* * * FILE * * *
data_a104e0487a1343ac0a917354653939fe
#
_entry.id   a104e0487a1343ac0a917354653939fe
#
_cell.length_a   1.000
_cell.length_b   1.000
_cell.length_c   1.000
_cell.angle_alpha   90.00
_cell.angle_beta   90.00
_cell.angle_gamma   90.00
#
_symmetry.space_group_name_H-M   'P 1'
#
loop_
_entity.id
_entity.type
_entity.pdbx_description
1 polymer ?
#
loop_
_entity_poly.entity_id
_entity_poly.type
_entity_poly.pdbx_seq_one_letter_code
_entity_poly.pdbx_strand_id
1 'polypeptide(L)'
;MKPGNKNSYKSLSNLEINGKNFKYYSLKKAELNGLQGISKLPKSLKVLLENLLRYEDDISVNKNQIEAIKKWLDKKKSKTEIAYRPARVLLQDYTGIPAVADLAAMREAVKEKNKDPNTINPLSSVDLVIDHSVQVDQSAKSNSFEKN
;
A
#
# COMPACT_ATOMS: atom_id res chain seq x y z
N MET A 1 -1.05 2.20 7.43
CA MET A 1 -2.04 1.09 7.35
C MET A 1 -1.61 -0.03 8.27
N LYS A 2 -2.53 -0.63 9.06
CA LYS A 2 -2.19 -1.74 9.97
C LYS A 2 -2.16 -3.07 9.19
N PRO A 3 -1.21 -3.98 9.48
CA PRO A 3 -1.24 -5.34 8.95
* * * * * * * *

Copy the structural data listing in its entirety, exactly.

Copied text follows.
data_a104e0487a1343ac0a917354653939fe
#
_entry.id   a104e0487a1343ac0a917354653939fe
#
_cell.length_a   1.000
_cell.length_b   1.000
_cell.length_c   1.000
_cell.angle_alpha   90.00
_cell.angle_beta   90.00
_cell.angle_gamma   90.00
#
_symmetry.space_group_name_H-M   'P 1'
#
loop_
_entity.id
_entity.type
_entity.pdbx_description
1 polymer ?
#
loop_
_entity_poly.entity_id
_entity_poly.type
_entity_poly.pdbx_seq_one_letter_code
_entity_poly.pdbx_strand_id
1 'polypeptide(L)'
;MKPGNKNSYKSLSNLEINGKNFKYYSLKKAELNGLQGISKLPKSLKVLLENLLRYEDDISVNKNQIEAIKKWLDKKKSKTEIAYRPARVLLQDYTGIPAVADLAAMREAVKEKNKDPNTINPLSSVDLVIDHSVQVDQSAKSNSFEKN
;
A
#
# COMPACT_ATOMS: atom_id res chain seq x y z
N MET A 1 -1.05 2.20 7.43
CA MET A 1 -2.04 1.09 7.35
C MET A 1 -1.61 -0.03 8.27
N LYS A 2 -2.53 -0.63 9.06
CA LYS A 2 -2.19 -1.74 9.97
C LYS A 2 -2.16 -3.07 9.19
N PRO A 3 -1.21 -3.98 9.48
CA PRO A 3 -1.24 -5.34 8.95